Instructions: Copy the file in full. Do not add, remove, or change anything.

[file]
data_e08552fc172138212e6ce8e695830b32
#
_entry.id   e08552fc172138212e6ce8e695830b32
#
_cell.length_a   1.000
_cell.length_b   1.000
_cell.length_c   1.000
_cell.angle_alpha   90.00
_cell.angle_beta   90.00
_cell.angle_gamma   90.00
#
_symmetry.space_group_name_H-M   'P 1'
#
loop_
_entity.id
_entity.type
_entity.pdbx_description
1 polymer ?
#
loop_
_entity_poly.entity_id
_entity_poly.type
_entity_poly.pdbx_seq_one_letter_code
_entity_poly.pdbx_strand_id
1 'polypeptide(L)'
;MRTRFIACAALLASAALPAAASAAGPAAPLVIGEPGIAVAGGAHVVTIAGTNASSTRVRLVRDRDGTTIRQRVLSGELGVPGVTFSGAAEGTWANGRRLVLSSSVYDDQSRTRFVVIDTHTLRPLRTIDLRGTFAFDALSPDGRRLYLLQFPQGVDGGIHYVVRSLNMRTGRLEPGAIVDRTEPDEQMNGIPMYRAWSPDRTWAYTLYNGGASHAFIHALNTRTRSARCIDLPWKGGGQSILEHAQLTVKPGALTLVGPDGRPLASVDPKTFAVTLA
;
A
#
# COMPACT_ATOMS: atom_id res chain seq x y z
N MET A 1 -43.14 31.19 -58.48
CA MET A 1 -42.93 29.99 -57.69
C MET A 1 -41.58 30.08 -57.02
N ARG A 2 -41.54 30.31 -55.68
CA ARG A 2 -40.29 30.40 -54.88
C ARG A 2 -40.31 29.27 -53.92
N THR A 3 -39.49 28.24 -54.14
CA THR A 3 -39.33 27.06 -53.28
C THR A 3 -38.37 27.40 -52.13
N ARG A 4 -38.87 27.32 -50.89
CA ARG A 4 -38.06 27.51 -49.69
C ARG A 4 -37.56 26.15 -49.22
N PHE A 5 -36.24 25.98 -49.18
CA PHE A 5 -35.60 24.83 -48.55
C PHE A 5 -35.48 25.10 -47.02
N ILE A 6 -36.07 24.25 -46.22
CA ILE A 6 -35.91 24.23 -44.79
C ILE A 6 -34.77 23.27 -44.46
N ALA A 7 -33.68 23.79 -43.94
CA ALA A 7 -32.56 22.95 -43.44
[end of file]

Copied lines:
data_e08552fc172138212e6ce8e695830b32
#
_entry.id   e08552fc172138212e6ce8e695830b32
#
_cell.length_a   1.000
_cell.length_b   1.000
_cell.length_c   1.000
_cell.angle_alpha   90.00
_cell.angle_beta   90.00
_cell.angle_gamma   90.00
#
_symmetry.space_group_name_H-M   'P 1'
#
loop_
_entity.id
_entity.type
_entity.pdbx_description
1 polymer ?
#
loop_
_entity_poly.entity_id
_entity_poly.type
_entity_poly.pdbx_seq_one_letter_code
_entity_poly.pdbx_strand_id
1 'polypeptide(L)'
;MRTRFIACAALLASAALPAAASAAGPAAPLVIGEPGIAVAGGAHVVTIAGTNASSTRVRLVRDRDGTTIRQRVLSGELGVPGVTFSGAAEGTWANGRRLVLSSSVYDDQSRTRFVVIDTHTLRPLRTIDLRGTFAFDALSPDGRRLYLLQFPQGVDGGIHYVVRSLNMRTGRLEPGAIVDRTEPDEQMNGIPMYRAWSPDRTWAYTLYNGGASHAFIHALNTRTRSARCIDLPWKGGGQSILEHAQLTVKPGALTLVGPDGRPLASVDPKTFAVTLA
;
A
#
# COMPACT_ATOMS: atom_id res chain seq x y z
N MET A 1 -43.14 31.19 -58.48
CA MET A 1 -42.93 29.99 -57.69
C MET A 1 -41.58 30.08 -57.02
N ARG A 2 -41.54 30.31 -55.68
CA ARG A 2 -40.29 30.40 -54.88
C ARG A 2 -40.31 29.27 -53.92
N THR A 3 -39.49 28.24 -54.14
CA THR A 3 -39.33 27.06 -53.28
C THR A 3 -38.37 27.40 -52.13
N ARG A 4 -38.87 27.32 -50.89
CA ARG A 4 -38.06 27.51 -49.69
C ARG A 4 -37.56 26.15 -49.22
N PHE A 5 -36.24 25.98 -49.18
CA PHE A 5 -35.60 24.83 -48.55
C PHE A 5 -35.48 25.10 -47.02
N ILE A 6 -36.07 24.25 -46.22
CA ILE A 6 -35.91 24.23 -44.79
C ILE A 6 -34.77 23.27 -44.46
N ALA A 7 -33.68 23.79 -43.94
CA ALA A 7 -32.56 22.95 -43.44